Let your yes be yes and your no be no.
OK. Fine. She’d go with Nick.
He collected his calculator and legal pad. Wasn’t he going to give her trip details? After all, they would leave for his hometown in less than three days. She needed to know the Thanksgiving dress code and what time he’d pick her up.
He put his pen in his shirt pocket.
If he still wanted her to spend four days with his actuary infested family, why didn’t he act like it? She widened her eyes and arched her eyebrows. “Well…?”
He met her gaze. “Yes?”
She refused to drag trip information from him. He needed to learn to communicate. Before she’d met Jason’s parents, Jason told her to wear her royal blue dress, bring a homemade dish to wow his mother, and remove her shoes on the welcome mat.
She shrugged off her comment.
He moved to the door.
Lord, aren’t you going to prod him, as you so rightly did me?
Ah. Now he remembered he’d invited a guest who needed particulars.
He nodded at the paper she’d used to pitch her proposal. “As soon as you turn your collage into a document, get it to Julie, and she’ll run the official numbers.”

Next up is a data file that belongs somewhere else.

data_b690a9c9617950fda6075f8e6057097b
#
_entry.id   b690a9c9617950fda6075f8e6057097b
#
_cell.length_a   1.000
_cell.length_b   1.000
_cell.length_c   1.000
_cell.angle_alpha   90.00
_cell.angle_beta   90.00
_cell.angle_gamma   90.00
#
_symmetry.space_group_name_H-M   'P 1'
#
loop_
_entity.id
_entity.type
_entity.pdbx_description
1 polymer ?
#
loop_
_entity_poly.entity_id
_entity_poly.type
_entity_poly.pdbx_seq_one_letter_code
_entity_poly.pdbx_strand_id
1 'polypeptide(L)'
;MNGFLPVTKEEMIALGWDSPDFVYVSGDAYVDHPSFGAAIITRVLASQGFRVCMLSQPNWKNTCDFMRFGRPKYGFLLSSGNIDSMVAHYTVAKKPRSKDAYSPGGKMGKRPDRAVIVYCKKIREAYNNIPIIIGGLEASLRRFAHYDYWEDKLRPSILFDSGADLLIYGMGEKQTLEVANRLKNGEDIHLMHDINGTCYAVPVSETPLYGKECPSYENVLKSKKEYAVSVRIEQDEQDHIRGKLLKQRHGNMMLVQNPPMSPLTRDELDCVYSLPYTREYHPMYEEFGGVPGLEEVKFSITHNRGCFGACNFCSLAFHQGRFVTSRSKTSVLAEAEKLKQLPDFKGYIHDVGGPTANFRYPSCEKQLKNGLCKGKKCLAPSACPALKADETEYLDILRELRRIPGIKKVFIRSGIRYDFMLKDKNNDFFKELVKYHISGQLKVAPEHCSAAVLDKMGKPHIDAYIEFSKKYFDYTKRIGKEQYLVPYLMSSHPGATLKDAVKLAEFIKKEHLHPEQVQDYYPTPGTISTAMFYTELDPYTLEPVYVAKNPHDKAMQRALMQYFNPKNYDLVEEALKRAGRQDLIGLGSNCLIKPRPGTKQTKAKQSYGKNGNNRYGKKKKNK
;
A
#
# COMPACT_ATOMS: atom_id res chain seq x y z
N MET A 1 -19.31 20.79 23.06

She stared at him, speechless.
He held up his hand in farewell and left.
She sank to her chair and thrust her hands toward the drop-ceiling tiles. “Actuaries! They should be forced to take remedial communication classes.”
Zoe M. McCarthy believes the little known fact that opposites distract. Thus, she spins inspirational contemporary romances entangling extreme opposites. Her tagline is “Distraction to Attraction, Magnetic Romances Between Opposites.” Calculated Risk, Zoe’s debut novel, will be available November 21, 2014. Christian Fiction Online Magazine published two of her short stories. Zoe enjoys leading workshops on the craft of writing, speaking about her faith, planning fun events for her 5 grandchildren, and exploring the Blue Ridge Mountains, where she lives with her husband, John.
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Off to read another great book!
Sandra M. Hart